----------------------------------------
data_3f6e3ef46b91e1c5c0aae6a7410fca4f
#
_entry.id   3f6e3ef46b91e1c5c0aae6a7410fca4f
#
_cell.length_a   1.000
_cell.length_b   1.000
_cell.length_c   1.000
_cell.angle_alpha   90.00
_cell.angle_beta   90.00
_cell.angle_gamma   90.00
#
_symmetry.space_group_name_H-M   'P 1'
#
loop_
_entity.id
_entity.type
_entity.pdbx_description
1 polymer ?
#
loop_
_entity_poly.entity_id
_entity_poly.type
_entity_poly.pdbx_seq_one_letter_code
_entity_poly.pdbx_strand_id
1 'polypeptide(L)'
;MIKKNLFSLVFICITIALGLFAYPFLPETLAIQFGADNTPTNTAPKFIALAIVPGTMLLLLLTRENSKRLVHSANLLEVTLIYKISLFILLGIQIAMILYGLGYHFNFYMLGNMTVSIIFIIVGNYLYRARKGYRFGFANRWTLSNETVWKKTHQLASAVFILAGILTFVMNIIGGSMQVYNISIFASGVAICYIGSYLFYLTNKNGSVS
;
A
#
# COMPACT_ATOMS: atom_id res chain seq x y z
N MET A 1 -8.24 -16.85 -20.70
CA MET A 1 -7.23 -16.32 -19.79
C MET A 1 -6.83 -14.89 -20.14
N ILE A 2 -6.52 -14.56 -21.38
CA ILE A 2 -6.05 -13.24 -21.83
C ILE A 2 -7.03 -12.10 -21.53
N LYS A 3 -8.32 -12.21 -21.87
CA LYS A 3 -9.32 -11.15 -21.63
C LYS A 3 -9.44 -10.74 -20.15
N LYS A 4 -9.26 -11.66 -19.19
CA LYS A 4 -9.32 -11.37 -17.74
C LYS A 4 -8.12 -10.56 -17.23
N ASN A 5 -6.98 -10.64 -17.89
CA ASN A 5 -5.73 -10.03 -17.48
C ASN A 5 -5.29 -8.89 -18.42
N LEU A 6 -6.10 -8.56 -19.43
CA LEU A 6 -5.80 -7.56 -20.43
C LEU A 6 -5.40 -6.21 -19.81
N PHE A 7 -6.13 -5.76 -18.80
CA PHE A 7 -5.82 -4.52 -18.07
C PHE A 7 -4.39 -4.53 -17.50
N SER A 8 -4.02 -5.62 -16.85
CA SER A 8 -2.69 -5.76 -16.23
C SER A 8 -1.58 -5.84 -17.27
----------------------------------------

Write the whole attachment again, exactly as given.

data_3f6e3ef46b91e1c5c0aae6a7410fca4f
#
_entry.id   3f6e3ef46b91e1c5c0aae6a7410fca4f
#
_cell.length_a   1.000
_cell.length_b   1.000
_cell.length_c   1.000
_cell.angle_alpha   90.00
_cell.angle_beta   90.00
_cell.angle_gamma   90.00
#
_symmetry.space_group_name_H-M   'P 1'
#
loop_
_entity.id
_entity.type
_entity.pdbx_description
1 polymer ?
#
loop_
_entity_poly.entity_id
_entity_poly.type
_entity_poly.pdbx_seq_one_letter_code
_entity_poly.pdbx_strand_id
1 'polypeptide(L)'
;MIKKNLFSLVFICITIALGLFAYPFLPETLAIQFGADNTPTNTAPKFIALAIVPGTMLLLLLTRENSKRLVHSANLLEVTLIYKISLFILLGIQIAMILYGLGYHFNFYMLGNMTVSIIFIIVGNYLYRARKGYRFGFANRWTLSNETVWKKTHQLASAVFILAGILTFVMNIIGGSMQVYNISIFASGVAICYIGSYLFYLTNKNGSVS
;
A
#
# COMPACT_ATOMS: atom_id res chain seq x y z
N MET A 1 -8.24 -16.85 -20.70
CA MET A 1 -7.23 -16.32 -19.79
C MET A 1 -6.83 -14.89 -20.14
N ILE A 2 -6.52 -14.56 -21.38
CA ILE A 2 -6.05 -13.24 -21.83
C ILE A 2 -7.03 -12.10 -21.53
N LYS A 3 -8.32 -12.21 -21.87
CA LYS A 3 -9.32 -11.15 -21.63
C LYS A 3 -9.44 -10.74 -20.15
N LYS A 4 -9.26 -11.66 -19.19
CA LYS A 4 -9.32 -11.37 -17.74
C LYS A 4 -8.12 -10.56 -17.23
N ASN A 5 -6.98 -10.64 -17.89
CA ASN A 5 -5.73 -10.03 -17.48
C ASN A 5 -5.29 -8.89 -18.42
N LEU A 6 -6.10 -8.56 -19.43
CA LEU A 6 -5.80 -7.56 -20.43
C LEU A 6 -5.40 -6.21 -19.81
N PHE A 7 -6.13 -5.76 -18.80
CA PHE A 7 -5.82 -4.52 -18.07
C PHE A 7 -4.39 -4.53 -17.50
N SER A 8 -4.02 -5.62 -16.85
CA SER A 8 -2.69 -5.76 -16.23
C SER A 8 -1.58 -5.84 -17.27